Headspace Ipswich acting senior intake clinician Fleur Martel (right) and community engagement co-ordinator Caitlin Lyons.
Headspace Ipswich acting senior intake clinician Fleur Martel (right) and community engagement co-ordinator Caitlin Lyons.

Managing our mental health in a COVID-19 world

ALMOST twice as many adults have reported feelings associated with anxiety in the past four weeks as people adjust to the changes that come with the coronavirus pandemic.

The Australian Bureau of Statistics compared results from its Household Impacts of COVID-19 Survey to the ABS 2017-18 National Health survey and found people aged 18 to 64 years were nearly twice as likely as those aged 65 and over to experience nervousness or restlessness at least some of the time.

With limitations on movements associated with coronavirus restrictions, only 48 per cent of Australians were seeing friends and family outside the home compared to the results from the 2014 General Social Survey, which were 76 per cent.

Many were using alternative ways to stay in touch while in lockdown during the first two weeks of April.

"Two thirds of Australians (65 per cent) increased their frequency of non face-to-face contact with family and friends outside of their household, most commonly via audio-only calls (92 per cent), text and instant messaging (86 per cent), and video calls (67 per cent)," ABS Program Manager for Household Surveys Michelle Marquardt said.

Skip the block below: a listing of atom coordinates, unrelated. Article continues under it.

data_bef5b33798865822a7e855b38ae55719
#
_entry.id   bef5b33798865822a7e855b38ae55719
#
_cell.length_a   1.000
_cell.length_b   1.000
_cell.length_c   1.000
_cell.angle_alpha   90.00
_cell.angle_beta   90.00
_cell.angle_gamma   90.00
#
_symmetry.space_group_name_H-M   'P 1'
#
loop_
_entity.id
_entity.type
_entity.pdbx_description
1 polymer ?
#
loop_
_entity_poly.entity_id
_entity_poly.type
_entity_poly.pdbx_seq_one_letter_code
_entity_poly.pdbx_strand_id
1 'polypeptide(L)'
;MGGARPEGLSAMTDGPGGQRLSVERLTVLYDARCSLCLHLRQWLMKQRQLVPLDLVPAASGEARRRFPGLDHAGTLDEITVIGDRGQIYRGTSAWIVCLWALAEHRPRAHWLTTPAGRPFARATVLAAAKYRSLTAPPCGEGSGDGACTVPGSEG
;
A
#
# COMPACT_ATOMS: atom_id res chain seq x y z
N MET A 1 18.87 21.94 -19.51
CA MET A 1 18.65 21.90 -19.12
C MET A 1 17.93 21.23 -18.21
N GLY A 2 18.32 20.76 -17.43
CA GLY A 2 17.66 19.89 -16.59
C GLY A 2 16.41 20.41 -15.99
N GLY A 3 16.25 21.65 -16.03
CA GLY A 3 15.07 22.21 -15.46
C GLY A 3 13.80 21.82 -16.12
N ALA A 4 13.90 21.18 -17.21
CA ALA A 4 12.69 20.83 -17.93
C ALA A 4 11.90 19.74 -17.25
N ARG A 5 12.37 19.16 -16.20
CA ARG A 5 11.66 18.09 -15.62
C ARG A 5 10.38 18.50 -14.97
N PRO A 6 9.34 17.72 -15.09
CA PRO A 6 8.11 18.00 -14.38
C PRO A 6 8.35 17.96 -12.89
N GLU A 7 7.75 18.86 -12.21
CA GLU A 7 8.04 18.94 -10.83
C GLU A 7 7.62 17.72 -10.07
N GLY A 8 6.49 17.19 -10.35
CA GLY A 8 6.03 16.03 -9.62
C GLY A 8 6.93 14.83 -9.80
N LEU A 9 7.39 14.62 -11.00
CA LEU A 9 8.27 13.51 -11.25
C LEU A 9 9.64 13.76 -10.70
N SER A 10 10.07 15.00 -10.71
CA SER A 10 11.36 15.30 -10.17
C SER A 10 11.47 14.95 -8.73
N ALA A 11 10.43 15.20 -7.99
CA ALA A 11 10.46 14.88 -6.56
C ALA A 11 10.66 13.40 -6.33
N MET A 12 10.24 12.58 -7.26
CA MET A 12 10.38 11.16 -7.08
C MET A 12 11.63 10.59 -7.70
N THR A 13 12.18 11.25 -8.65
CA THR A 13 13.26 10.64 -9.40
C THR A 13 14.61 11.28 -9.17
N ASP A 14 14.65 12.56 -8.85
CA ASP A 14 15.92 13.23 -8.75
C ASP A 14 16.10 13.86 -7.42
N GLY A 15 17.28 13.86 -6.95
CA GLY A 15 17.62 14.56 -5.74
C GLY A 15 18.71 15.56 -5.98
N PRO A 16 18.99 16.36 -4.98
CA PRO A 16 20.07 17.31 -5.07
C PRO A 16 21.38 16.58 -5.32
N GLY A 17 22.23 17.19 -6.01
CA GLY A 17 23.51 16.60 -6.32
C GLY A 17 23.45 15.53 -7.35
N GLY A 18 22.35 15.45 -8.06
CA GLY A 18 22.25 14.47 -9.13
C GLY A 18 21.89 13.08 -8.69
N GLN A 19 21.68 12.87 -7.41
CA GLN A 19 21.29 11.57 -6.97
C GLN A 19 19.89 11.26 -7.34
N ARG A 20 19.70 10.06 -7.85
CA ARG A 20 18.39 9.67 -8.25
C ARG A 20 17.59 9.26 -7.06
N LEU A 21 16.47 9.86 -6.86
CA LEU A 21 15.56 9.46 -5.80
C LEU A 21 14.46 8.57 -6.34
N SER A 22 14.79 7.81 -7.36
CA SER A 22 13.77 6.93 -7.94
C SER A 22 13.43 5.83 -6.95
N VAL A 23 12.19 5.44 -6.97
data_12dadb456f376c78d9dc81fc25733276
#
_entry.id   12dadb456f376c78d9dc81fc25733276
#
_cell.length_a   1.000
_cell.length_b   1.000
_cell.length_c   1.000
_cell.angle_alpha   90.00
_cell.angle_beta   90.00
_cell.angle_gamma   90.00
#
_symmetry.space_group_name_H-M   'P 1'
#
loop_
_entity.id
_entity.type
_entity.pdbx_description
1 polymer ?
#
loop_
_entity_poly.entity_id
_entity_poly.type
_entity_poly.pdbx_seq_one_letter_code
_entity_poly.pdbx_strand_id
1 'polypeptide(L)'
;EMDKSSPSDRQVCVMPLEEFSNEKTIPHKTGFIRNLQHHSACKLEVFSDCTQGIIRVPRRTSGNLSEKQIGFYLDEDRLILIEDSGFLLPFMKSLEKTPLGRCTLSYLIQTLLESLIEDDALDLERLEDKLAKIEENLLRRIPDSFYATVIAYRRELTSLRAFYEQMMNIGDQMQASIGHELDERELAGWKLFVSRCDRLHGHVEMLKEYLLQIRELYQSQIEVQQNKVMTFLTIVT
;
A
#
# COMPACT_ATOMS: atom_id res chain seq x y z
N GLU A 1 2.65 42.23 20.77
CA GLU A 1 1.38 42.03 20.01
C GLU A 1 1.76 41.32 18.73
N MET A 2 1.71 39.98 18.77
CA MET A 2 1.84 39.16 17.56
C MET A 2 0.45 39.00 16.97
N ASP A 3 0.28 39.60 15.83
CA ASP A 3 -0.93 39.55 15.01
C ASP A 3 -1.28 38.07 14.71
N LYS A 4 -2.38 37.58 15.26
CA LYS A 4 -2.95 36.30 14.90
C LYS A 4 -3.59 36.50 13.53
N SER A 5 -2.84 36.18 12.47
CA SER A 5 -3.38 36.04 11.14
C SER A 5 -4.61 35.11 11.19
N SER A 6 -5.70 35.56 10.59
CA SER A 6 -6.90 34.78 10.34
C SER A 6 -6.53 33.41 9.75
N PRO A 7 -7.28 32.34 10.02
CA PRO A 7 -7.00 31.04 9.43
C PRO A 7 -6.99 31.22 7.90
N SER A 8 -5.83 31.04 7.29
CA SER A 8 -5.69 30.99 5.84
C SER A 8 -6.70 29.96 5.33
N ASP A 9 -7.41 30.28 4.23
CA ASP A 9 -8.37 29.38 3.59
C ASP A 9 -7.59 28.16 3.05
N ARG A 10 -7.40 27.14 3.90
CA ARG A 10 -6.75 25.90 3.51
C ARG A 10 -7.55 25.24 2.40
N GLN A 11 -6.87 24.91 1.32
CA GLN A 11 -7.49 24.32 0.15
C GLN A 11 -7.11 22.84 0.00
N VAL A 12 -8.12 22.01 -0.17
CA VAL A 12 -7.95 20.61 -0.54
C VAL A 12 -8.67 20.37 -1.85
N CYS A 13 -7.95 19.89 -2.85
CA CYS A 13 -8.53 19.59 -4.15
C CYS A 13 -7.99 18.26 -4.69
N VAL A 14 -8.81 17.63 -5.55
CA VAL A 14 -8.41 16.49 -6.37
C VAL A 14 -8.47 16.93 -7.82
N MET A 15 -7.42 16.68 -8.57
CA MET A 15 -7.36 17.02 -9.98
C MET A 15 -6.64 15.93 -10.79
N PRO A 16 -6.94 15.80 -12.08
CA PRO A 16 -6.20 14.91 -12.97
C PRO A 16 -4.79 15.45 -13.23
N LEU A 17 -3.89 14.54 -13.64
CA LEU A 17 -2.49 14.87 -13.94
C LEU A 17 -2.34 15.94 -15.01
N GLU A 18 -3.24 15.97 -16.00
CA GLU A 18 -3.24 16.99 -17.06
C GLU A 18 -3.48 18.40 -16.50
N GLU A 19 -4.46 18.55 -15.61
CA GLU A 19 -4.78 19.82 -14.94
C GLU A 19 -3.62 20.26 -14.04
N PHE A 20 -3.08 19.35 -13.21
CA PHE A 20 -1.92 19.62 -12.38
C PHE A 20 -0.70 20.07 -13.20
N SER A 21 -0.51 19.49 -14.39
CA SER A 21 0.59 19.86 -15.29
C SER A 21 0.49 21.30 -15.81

Headspace Ipswich acting senior intake clinician Fleur Martel (left) and community engagement co-ordinator Caitlin Lyons.
Headspace Ipswich acting senior intake clinician Fleur Martel (left) and community engagement co-ordinator Caitlin Lyons.

Headspace Operations Manager Johanna Dore said the service worked quickly to adapt to the changing climate while still offering its services to the people of Ipswich by moving online and over the phone.

Ms Dore said Headspace's 7 healthy tips, including staying active, cutting back on alcohol, setting small goals, and learning new skills for tough times, were all applicable to isolation life.

"The three main things in terms of self-care at any time, but are also very pertinent at the moment, would be to eat well," she said.

"Try and stay away from foods that aren't necessarily very good for you. Lots of fresh fruit and vegetables and good protein.

"Getting exercise and whether that's outside or doing a little home workout. Just getting up and getting active can really influence your mood in a positive way and in a short amount of time.

"Practising good sleep hygiene is really, really important. Try to get off all screens for an hour before bed and doing another activity that's really calming and relaxing.

"I think also try to maintain regular sleep patterns, perhaps if someone is out of work or their routine has changed significantly, try to maintain that sleep pattern that you would normally have, so going to bed at the same time and getting up at the same time."

 

Help is always available if you need it:

Headspace: 3280 7900

Lifeline: 13 11 14

Kids Helpline: 1800 55 1800

Beyond Blue: 1300 22 4636